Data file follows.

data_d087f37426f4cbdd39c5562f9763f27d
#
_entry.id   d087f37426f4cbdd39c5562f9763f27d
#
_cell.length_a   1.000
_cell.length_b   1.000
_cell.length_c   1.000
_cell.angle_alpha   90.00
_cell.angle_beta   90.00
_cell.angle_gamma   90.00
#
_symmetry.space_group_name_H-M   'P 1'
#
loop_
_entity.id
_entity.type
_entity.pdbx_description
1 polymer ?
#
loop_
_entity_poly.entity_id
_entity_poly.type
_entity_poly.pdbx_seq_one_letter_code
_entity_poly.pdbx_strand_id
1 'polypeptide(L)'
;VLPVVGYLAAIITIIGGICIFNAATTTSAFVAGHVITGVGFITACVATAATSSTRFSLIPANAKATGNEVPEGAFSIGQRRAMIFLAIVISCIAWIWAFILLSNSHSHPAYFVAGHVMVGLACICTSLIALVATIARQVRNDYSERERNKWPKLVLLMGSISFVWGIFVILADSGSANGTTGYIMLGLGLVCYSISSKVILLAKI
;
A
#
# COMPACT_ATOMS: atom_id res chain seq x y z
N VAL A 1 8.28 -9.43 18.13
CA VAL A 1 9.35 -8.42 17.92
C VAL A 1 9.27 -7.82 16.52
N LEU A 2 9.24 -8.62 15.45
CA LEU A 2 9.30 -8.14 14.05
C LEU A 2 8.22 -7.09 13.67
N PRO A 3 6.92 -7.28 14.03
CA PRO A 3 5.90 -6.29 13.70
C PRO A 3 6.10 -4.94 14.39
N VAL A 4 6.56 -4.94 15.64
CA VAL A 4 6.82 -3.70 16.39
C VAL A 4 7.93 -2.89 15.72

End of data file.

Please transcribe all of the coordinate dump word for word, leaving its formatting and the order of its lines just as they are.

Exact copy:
data_d087f37426f4cbdd39c5562f9763f27d
#
_entry.id   d087f37426f4cbdd39c5562f9763f27d
#
_cell.length_a   1.000
_cell.length_b   1.000
_cell.length_c   1.000
_cell.angle_alpha   90.00
_cell.angle_beta   90.00
_cell.angle_gamma   90.00
#
_symmetry.space_group_name_H-M   'P 1'
#
loop_
_entity.id
_entity.type
_entity.pdbx_description
1 polymer ?
#
loop_
_entity_poly.entity_id
_entity_poly.type
_entity_poly.pdbx_seq_one_letter_code
_entity_poly.pdbx_strand_id
1 'polypeptide(L)'
;VLPVVGYLAAIITIIGGICIFNAATTTSAFVAGHVITGVGFITACVATAATSSTRFSLIPANAKATGNEVPEGAFSIGQRRAMIFLAIVISCIAWIWAFILLSNSHSHPAYFVAGHVMVGLACICTSLIALVATIARQVRNDYSERERNKWPKLVLLMGSISFVWGIFVILADSGSANGTTGYIMLGLGLVCYSISSKVILLAKI
;
A
#
# COMPACT_ATOMS: atom_id res chain seq x y z
N VAL A 1 8.28 -9.43 18.13
CA VAL A 1 9.35 -8.42 17.92
C VAL A 1 9.27 -7.82 16.52
N LEU A 2 9.24 -8.62 15.45
CA LEU A 2 9.30 -8.14 14.05
C LEU A 2 8.22 -7.09 13.67
N PRO A 3 6.92 -7.28 14.03
CA PRO A 3 5.90 -6.29 13.70
C PRO A 3 6.10 -4.94 14.39
N VAL A 4 6.56 -4.94 15.64
CA VAL A 4 6.82 -3.70 16.39
C VAL A 4 7.93 -2.89 15.72